Every Monday, we'll show you how to do something new and simple with Apple's built-in command line application. You don't need any fancy software, or a knowledge of coding to do any of these. All you need is a keyboard to type 'em out!
OS X includes several powerful, easy-to-use screenshot tools built into the system as simple keyboard shortcuts. By default, OS X captures all screenshots in the PNG (portal network graphics) image format. This format, while very useful, may not be the format that you always want when capturing screenshots for easy publishing and sharing. Fortunately, there's a way to change this screenshot format in the Terminal, and we'll show you exactly how to do it this week's Terminal 101. Continue reading to learn how.
Billed as a “modern creativity tool,” Curator is a virtual, iPad-only notebook for organizing websites, images, or text into beautiful, visually rich checkerboards. Up to 25 tiles can be opened full-screen or relocated anywhere on the screen (using just a finger) into a single board. The free app can be used to create up to five such projects, each with a unique name, and move between them with a swipe. Create a sixth board, however, and you’ll be prompted to pony up $6.99 via in-app purchase, which enables you to create an unlimited number of boards.
There are lots of ways to quickly create compelling works of art on our iPhones and iPads. One-touch filters and easy overlays have turned us all into amateur graphic artists, even if we don't have the most artistic of eyes. Notegraphy is cut from that cloth. With an emphasis on social sharing, the app automatically stylizes everything you write with a keen artistic flourish, turning your most mundane thoughts into stunning inspirational displays.
After nearly two years, the mobile edition of iPhoto has finally hit version 2.0, leaving skeuomorphic UI elements behind in order to better fit into an iOS 7 world. Unlike iLife companions iMovie and GarageBand, there’s not a whole lot to get excited about, aside from editing improvements for Camera Roll images. That’s not to say that iPhoto 2.0 isn’t worth the upgrade, particularly now that it’s free with new devices.
Using Photoshop to retouch the human face and body is a process that requires learning about the inner workings of channels, layers, masking, and many subtle techniques to get truly professional results. However, for iOS users, there’s a better solution for these particular tasks in the form of Facetune, a deceptively simple gem designed for fashion and beauty work that is capable of delivering some minor miracles with the utmost of ease.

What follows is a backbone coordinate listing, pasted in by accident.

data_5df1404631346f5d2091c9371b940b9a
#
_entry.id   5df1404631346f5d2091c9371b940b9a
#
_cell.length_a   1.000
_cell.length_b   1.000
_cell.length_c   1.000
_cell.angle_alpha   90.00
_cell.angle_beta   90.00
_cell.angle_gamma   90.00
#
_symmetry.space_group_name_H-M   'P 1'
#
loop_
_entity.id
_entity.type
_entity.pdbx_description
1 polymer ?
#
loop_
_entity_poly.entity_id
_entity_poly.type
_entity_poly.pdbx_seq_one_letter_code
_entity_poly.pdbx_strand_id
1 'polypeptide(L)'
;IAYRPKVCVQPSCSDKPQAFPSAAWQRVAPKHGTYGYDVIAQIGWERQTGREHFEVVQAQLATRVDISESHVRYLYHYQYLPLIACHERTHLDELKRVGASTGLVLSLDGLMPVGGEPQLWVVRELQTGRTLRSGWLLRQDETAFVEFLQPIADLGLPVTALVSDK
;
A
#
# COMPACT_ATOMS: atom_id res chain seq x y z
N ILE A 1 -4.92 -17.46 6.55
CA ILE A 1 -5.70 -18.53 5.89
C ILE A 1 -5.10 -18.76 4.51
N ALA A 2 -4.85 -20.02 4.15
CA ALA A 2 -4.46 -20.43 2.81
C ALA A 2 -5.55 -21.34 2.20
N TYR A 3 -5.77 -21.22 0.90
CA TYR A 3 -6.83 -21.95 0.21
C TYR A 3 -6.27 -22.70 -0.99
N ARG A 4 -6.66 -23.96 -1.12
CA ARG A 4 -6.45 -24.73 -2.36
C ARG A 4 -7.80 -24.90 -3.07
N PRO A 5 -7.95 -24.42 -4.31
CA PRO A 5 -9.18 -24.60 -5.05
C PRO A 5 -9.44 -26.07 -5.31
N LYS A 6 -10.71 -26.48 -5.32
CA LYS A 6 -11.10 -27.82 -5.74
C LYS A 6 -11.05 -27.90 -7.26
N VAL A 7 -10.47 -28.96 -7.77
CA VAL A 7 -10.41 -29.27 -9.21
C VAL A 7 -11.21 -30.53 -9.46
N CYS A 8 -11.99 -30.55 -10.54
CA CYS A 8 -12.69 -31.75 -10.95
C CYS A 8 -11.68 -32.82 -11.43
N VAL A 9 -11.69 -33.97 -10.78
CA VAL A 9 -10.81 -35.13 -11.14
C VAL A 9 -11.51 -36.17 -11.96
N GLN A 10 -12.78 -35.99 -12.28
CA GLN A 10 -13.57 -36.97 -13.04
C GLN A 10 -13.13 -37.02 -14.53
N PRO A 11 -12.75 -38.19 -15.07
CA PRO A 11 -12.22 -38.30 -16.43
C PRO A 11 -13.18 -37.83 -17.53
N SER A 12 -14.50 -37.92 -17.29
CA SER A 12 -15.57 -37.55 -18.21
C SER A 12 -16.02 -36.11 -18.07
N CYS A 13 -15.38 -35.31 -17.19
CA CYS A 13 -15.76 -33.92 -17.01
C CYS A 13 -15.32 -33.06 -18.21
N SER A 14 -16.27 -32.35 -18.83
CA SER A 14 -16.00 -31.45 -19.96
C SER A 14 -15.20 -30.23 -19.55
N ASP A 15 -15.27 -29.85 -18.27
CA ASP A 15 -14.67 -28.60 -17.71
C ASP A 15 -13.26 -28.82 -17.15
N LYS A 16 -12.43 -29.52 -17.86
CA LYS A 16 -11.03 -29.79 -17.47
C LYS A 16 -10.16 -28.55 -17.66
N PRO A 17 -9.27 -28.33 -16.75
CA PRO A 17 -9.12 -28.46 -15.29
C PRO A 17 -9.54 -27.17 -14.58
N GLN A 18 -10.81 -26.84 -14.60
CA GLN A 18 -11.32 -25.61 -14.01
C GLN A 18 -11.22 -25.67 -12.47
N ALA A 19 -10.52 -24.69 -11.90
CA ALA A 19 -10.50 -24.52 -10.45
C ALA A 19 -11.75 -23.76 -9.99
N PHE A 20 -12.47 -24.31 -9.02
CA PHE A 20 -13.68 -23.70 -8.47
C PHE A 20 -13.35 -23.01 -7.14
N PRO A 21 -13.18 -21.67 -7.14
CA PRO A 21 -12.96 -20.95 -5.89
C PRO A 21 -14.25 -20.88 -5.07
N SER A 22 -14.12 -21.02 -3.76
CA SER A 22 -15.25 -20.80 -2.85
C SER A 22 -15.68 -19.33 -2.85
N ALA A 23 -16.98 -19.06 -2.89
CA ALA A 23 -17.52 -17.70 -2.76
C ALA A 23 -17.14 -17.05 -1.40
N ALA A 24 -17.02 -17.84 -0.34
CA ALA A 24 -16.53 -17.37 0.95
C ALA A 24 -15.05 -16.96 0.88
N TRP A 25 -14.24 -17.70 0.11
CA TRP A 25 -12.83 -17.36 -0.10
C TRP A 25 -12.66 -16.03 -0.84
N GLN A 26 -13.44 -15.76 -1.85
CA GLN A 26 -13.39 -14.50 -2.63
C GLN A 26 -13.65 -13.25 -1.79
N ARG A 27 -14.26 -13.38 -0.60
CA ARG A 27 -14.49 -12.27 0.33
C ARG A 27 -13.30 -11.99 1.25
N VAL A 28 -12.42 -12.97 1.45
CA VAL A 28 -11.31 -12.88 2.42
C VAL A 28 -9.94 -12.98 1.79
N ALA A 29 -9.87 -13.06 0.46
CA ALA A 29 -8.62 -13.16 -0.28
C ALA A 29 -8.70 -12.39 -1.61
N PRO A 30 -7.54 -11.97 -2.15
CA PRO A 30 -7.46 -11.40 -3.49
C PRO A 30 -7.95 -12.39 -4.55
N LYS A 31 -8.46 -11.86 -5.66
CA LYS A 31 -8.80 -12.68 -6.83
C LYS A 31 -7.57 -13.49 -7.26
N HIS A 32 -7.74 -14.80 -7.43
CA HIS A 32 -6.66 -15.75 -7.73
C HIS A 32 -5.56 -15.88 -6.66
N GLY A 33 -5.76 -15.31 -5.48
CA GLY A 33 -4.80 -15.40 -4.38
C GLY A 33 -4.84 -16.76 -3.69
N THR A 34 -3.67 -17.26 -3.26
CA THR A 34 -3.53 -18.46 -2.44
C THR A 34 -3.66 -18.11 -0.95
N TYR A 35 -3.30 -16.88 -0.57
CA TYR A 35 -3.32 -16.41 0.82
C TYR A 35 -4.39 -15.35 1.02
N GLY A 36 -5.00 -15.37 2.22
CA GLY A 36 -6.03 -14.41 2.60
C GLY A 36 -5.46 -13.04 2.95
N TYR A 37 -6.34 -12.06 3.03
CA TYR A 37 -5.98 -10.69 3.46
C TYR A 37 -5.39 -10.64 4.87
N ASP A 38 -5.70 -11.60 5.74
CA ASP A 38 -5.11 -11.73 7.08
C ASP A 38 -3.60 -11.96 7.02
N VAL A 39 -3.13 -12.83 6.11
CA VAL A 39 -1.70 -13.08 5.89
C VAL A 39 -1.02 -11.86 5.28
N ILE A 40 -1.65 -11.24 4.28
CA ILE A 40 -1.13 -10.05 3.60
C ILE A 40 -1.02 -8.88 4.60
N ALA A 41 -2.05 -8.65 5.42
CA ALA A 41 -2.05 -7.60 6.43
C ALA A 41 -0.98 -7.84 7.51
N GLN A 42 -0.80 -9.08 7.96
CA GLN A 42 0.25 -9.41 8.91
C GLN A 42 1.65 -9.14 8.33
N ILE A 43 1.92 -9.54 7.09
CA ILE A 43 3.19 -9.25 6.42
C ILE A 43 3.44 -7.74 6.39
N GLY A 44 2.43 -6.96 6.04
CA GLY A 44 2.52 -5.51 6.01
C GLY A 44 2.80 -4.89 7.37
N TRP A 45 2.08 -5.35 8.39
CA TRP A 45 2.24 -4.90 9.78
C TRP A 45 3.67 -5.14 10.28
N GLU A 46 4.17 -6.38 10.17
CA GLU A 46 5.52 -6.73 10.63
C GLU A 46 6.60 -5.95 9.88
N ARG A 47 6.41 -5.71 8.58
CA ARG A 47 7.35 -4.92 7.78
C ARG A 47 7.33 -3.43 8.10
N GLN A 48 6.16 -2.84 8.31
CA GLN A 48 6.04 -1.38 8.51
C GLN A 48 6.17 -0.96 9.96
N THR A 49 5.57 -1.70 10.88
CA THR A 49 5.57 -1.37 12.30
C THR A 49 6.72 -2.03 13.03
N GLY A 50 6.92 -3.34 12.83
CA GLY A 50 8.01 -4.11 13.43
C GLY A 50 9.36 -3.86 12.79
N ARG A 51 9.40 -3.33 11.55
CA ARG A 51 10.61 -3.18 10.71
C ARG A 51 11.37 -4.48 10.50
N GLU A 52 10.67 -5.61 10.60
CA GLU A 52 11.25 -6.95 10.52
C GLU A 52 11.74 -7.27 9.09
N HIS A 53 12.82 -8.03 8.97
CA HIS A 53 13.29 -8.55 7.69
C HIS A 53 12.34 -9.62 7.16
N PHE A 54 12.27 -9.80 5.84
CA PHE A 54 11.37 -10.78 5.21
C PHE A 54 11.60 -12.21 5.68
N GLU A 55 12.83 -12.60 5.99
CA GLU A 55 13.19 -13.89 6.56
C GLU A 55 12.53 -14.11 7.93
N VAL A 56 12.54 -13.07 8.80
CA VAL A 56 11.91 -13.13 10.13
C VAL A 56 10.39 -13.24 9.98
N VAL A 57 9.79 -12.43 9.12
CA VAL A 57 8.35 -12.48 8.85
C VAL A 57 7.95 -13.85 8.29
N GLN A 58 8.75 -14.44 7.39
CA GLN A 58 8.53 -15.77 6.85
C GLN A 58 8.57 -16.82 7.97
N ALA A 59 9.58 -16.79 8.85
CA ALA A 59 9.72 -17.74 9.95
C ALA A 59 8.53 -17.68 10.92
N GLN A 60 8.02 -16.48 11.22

Bucking the annoying trend of freemium apps that bait and switch users into paying for initially free digital goods, JellyBus has wisely chosen to maintain two separate versions of its photo editing app: The free (but limited) PicsPlay, and a more robust Pro edition priced at only $3.99. While the free release is no slouch, PicsPlay Pro unlocks the developer’s full arsenal of 200 filters across 10 different themes, along with a wide range of editing features from basic crop and rotate to more sophisticated Color Splash, Tilt-Shift, Text, Stamp, and Border tools.
KGI analyst Ming-Chi Kuo is something of a celebrity when it comes to accurately predicting what Apple has next in store (thanks partially to inside sources), and according to his most recent predictions detailed in AppleInsider, we can expect to see a 8-megapixel camera to ship with the next iPad and iPad mini. AppleInsider also managed to pick up a tidbit that seems to add some truth to his claims; according to their sources, Sony has picked up all camera sensors destined for Apple's next generation tablets.
The Apple TV makes it easy to show off pictures taken with the iPhone, iPod touch, or iPhone via AirPlay, but the built-in Photos app leaves a lot to be desired when it comes to managing how those images actually appear on screen. Enter PhotoPresenter, a universal app from the creators of iStopMotion that offers iOS device owners full control over how photos are displayed using a clutter-free, drop-dead simple user interface.
With the right apps, even the rankest of amateurs can make beautiful pictures on their iPhones. Studio Design is one such option, packing an array of powerful tools and palettes into a deceptively simple interface that will have you generating professional-looking layouts without watching hours of tutorials. Even if you've never pushed a pixel, you’ll be able to dive right in.